Hamilton County Targets 80% COVID-19 Vaccination Rate by July 4

Multiple vaccination efforts are under way, but the region still is seeing a very high level of COVID-19, medical experts say.

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click to enlarge Hamilton County Targets 80% COVID-19 Vaccination Rate by July 4
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Hamilton County has a big goal for the spring and summer — to ensure that 80% of the county’s population is vaccinated for COVID-19 by July 4.

Hamilton County Commissioner Denise Driehaus announced the “Get Out the Vax” effort’s goal during a briefing April 7. Efforts will include vaccination clinics, discounts and education. 

Driehaus notes that local businesses, hospital systems and public health systems have stepped up to coordinate or promote vaccination efforts. She adds that local attractions will offer discounts to those who show vaccination verification, such as $10 Cincinnati Reds tickets Monday-Thursday in April and May.

“The idea is to make the vaccine as accessible as possible,” Driehaus says. “We are starting to see an increase in availability because the number of doses continues to increase for Hamilton County, so now is the time to remind everybody to get out, get vaccinated… so we can reopen safely.”

The county seems to be well on its way to reaching that goal. Stephen Feagins, M.D., medical director of Hamilton County Public Health, says that more than one out of three Hamilton County residents have received at least one dose of a COVID-19 vaccine. Nearly 75% of residents over age 65 have been vaccinated.

Pfizer and Moderna vaccines require two doses for full vaccination, while the Johnson & Johnson vaccine requires just one. Recipients are considered fully vaccinated two weeks after their final dose.

But Feagins cautions that COVID-19 still is very present within Hamilton County and residents should continue to wear masks, physically distance from one another, avoid large gatherings and practice good hygiene, particularly as Ohio continues to grapple with troublesome coronavirus variants.

There are more than 100 variants of the coronavirus that have been documented globally, Feagins says, with five especially concerning because of their higher ease of transmission. The variant from the United Kingdom, B117, has about a 50% increase in transmission. 

Feagins says that antibodies generated from current COVID-19 vaccines recognize the variants.

“Vaccination is possibly 100 times more effective against variants than natural infection.” Feagins says. “Because of the variants and the fact that we’re not all vaccinated, it is important to maintain compliance with public health mitigation strategies.”

That advice is somewhat at odds with Ohio Gov. Mike DeWine’s new statewide health orders, which rescinds many restrictions on large gatherings, including parades and festivals where crowding naturally occurs. DeWine announced the new orders on April 5.

“We are still wondering how that could work. While that is encouraging that we can relax, the actual doing of that still requires common sense,” Feagins says. “As you walk out and you see groups of folks unmasked in close contact within that three feet, that‘s a close contact, even outside. So we’re still looking at that like everyone else.”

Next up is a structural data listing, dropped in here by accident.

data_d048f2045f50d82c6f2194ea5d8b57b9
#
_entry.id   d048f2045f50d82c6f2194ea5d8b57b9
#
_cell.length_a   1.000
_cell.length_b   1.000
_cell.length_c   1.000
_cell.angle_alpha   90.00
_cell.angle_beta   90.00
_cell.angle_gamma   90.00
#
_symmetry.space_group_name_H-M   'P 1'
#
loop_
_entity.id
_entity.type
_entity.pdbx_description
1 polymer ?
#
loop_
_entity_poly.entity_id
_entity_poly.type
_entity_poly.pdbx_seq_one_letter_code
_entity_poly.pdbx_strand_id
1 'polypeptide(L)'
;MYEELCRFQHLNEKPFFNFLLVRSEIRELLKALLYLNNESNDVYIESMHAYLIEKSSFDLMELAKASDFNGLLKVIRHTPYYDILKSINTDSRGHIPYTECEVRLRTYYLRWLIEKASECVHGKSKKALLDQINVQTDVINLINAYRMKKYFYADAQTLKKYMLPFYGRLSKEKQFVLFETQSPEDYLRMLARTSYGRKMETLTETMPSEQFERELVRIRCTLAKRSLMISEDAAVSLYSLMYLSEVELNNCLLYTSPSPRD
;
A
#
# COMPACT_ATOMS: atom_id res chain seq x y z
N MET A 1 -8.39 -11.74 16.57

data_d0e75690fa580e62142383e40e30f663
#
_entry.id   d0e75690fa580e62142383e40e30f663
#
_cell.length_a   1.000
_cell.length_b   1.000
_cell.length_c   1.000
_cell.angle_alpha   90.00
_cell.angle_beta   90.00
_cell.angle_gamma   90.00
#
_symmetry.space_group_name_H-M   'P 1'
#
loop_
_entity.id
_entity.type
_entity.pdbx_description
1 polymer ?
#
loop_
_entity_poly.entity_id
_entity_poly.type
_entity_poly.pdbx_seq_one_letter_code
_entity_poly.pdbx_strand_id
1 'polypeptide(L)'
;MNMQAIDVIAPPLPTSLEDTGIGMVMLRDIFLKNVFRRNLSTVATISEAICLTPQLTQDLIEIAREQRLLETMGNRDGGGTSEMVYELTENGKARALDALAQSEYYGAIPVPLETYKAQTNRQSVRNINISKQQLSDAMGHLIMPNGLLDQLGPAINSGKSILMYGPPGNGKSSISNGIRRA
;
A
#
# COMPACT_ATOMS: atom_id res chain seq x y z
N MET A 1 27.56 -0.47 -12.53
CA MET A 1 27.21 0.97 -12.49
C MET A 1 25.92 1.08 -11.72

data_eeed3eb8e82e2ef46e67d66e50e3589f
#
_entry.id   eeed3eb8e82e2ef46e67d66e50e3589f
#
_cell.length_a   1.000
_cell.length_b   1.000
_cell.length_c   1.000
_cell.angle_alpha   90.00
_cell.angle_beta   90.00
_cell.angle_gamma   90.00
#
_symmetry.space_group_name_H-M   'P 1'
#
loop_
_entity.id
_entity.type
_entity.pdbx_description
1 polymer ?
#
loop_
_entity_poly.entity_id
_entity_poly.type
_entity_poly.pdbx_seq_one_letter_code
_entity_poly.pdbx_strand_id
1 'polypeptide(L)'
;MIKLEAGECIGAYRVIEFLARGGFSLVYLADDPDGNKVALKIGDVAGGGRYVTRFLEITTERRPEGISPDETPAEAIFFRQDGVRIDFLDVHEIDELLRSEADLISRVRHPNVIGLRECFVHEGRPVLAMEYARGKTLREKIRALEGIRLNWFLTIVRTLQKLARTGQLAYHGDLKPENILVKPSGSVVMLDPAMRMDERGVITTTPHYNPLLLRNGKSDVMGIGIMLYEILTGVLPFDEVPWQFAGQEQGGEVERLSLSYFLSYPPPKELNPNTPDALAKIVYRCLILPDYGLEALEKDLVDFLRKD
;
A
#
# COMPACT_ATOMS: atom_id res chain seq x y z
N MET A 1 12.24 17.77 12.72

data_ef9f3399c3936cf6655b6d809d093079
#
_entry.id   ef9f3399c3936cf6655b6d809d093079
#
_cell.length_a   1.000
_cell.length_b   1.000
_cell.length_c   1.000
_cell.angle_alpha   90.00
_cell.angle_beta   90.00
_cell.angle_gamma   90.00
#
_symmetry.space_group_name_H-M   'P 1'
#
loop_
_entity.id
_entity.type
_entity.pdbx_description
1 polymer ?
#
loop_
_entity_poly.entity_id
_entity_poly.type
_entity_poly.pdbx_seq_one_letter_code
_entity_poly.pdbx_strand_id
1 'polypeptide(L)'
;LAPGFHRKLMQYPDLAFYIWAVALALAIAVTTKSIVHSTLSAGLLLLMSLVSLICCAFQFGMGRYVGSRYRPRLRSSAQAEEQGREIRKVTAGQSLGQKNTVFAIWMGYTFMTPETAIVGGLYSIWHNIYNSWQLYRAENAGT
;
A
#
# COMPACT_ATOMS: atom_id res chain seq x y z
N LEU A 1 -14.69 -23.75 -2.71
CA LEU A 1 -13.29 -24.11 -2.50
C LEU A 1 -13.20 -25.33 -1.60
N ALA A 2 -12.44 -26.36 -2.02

Hamilton County saw about 716 COVID-19 cases per day at its peak in December and is currently down to around 101 cases per day over the last seven days, Feagins says. He cautions that though the outlook has gotten better, the county still is at the high level of infection that it saw last summer when many state mask mandates and restrictions went into effect.

“When something’s really bad and then it’s not as bad, it feels better, even if the level is where it felt really bad a year ago. We still have active cases. We still have hospitalized individuals — thankfully not at levels like we had in January, but we still do,” Feagins says. “Our biggest goal through vaccination is to move from pandemic to endemic, to move from a deadly virus to the types of things like the flu that we deal with every year.

One population the county plans to target for vaccination is college students. Driehaus says that the county is prioritizing one-shot Johnson & Johnson vaccines for students at universities and colleges throughout the area, noting that DeWine is suggesting the same across the state.

“We’ve got quite a few of those in the region, and so we had a conversation about how great it would be if we could have the J&J vaccine available for that, so it’s one shot and you’re done,” Driehaus says. “The end of the school year is coming, and they are likely to be returning home or traveling during the summer.”

Jeff Coleman, vice president for risk management at Xavier University and chair of Xavier’s COVID-19 task force, says that on April 7 alone, the university will vaccinate about 2,000 students. By April 14, every Xavier student will have had the opportunity to get a COVID-19 vaccine, he says.

“It’s really a great step forward in developing herd immunity, not just here, but across the country,” he says.

Xavier also continues hosting public vaccination events, Coleman says, such as the state-sponsored pop-up clinic April 8-10 and the long-term mass vaccination clinic, both at Xavier’s Cintas Center. 

Metro is offering free rides on all routes on select dates in April and May to help transport people to vaccination distribution centers.

“We’re making significant progress with vaccine efforts. Vaccine-induced herd protection will give us the best chance at returning to normal activity,” Feagins says. “Hang in there. We almost see the light. We have been doing well, and we want to continue to do well.”

Learn more about Hamilton County’s vaccination efforts at hcph.org and testandprotectcincy.com. Watch the briefing on YouTube.

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